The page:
For U.S. Texas lawmaker Rep Steve Stockman, punishing school children just because they are mimicking characters with imaginary weapons and want to save the world is already downright killing their right to play.
On Monday, Mr Stockman introduced a bill mandating the suspension of federal funding to schools that punish students for "harmless expressions of childhood play" like playing with imaginary guns.
Following the slew of untimed deaths due to gun violence in the U.S., many school administrations have become anti-gun paranoid.
In May, a child with ADHD was suspended from school for nibbling and shaping his Pop Tart pastry snack into a gun.
Read: Earlier Suspended from School for Shaping Pop Tart Into Gun, 8-Yr Old US Maryland Boy Receives Lifetime NRA Membership
Then in June, students from Chase Lake Elementary School in Edmonds, Washington state were also suspended for bringing in and playing with Nerf toy guns, which were brought in school in the first place for a Science project.
Read: Washington School Suspends Students Who Brought Nerf Toy Guns Weapons for Probability Experiment, But Teacher Unscathed
But children need play, and of course, their imaginations are their very own source of recreation.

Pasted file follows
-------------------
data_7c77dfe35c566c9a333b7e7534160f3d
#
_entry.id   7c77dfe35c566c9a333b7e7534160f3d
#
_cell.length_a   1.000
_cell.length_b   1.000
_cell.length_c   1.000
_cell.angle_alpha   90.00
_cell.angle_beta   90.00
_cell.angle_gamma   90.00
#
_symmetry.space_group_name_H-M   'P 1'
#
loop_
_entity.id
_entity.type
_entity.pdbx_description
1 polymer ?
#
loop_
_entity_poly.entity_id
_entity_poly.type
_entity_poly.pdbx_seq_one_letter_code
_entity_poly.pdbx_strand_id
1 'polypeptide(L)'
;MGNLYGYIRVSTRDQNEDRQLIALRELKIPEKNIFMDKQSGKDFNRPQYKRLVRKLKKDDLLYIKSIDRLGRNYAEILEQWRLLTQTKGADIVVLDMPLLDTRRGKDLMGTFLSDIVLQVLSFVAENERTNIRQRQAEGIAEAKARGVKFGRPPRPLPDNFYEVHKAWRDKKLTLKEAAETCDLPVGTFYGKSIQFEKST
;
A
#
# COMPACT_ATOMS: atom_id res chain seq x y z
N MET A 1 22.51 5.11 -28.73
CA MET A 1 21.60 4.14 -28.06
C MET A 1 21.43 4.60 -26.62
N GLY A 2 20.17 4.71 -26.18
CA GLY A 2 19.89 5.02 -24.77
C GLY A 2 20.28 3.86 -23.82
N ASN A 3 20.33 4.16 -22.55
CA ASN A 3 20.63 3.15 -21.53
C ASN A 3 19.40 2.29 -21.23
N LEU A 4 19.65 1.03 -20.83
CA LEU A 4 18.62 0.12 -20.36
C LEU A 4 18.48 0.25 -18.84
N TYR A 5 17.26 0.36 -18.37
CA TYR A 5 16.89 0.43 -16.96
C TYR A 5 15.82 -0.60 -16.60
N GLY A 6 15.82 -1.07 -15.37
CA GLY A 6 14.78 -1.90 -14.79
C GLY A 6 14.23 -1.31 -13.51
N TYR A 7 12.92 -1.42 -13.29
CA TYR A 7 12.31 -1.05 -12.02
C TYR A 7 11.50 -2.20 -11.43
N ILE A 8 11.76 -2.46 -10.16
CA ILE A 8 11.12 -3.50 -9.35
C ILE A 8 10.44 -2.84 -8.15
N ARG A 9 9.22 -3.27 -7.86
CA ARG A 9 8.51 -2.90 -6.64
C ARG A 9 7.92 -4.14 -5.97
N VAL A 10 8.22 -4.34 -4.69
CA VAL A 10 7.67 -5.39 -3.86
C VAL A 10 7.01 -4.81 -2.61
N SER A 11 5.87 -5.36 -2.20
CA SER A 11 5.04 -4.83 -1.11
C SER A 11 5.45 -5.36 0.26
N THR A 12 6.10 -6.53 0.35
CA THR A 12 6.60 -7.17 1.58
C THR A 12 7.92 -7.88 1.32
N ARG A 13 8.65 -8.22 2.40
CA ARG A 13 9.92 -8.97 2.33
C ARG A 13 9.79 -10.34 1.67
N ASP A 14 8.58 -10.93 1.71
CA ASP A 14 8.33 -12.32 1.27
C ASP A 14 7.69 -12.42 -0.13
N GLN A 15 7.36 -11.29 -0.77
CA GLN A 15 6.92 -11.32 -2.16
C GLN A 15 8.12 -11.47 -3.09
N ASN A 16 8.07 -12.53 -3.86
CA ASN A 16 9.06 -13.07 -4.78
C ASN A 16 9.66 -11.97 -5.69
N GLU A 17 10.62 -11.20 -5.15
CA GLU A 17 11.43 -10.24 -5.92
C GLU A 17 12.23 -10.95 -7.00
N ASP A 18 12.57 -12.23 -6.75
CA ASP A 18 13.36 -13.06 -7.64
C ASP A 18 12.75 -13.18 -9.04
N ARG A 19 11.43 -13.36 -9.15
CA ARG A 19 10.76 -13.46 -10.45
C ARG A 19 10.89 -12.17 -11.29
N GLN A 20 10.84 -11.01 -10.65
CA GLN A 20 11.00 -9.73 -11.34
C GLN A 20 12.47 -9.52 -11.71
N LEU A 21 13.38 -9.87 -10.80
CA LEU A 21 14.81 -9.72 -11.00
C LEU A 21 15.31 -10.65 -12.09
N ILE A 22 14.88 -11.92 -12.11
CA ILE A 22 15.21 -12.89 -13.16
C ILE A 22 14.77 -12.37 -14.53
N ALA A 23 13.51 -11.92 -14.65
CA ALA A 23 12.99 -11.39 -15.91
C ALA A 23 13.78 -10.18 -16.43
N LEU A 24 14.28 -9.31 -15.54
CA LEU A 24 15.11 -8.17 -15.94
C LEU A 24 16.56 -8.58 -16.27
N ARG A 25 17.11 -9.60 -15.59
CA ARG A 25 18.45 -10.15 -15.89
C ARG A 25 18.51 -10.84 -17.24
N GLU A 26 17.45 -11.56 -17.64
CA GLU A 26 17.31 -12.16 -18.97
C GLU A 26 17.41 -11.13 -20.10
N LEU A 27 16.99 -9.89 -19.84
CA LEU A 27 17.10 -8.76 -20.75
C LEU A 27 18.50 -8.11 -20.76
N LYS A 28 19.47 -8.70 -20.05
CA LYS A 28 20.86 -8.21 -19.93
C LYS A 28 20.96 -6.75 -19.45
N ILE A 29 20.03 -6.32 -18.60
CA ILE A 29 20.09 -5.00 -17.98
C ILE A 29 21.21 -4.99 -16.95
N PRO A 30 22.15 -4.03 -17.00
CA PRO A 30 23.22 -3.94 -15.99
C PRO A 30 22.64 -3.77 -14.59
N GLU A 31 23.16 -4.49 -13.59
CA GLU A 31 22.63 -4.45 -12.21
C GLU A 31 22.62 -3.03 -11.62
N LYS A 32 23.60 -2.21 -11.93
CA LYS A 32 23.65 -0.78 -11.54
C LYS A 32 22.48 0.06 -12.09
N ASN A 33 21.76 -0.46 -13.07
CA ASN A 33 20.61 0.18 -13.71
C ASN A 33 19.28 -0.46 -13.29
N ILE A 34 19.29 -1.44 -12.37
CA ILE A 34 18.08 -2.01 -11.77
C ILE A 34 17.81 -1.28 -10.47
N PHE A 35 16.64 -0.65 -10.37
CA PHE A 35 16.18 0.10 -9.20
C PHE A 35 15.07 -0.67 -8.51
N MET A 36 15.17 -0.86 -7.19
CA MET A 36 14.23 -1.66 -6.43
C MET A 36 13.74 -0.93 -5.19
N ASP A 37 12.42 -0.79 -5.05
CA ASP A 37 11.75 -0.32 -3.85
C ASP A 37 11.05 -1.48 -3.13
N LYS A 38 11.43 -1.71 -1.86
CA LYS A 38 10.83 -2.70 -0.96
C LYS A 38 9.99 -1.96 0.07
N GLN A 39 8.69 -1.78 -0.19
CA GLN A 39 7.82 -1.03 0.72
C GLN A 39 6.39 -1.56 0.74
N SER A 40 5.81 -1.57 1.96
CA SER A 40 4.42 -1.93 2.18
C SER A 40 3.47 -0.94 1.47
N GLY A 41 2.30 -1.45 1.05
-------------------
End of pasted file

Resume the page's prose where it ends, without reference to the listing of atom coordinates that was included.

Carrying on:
Mr Stockman's Student Protection Act, H.R. 2625, seeks to outlaw "harmless expressions of childhood play." He actually believed in fact that some schools' zero tolerance policy against guns are actually brainwashing students "to be afraid of inanimate objects that are shaped like guns."
"This government-sanctioned political correctness is traumatizing children and spreading irrational fear," the proposed bill stated.
All over the US, zero tolerance policies against guns have reached overboard interpretations on the part of school administrations.
In Nebraska, a 3-year-old deaf boy was irrationally punished because his name resembled a gun when spelled in sign language. In Colorado, a 7-year-old Colorado boy got suspended because he threw an imaginary hand grenade, while in Kentucky, a 14-year-old Kentucky got suspended because he wore a shirt to school that bore the logo of the National Rifle Association.
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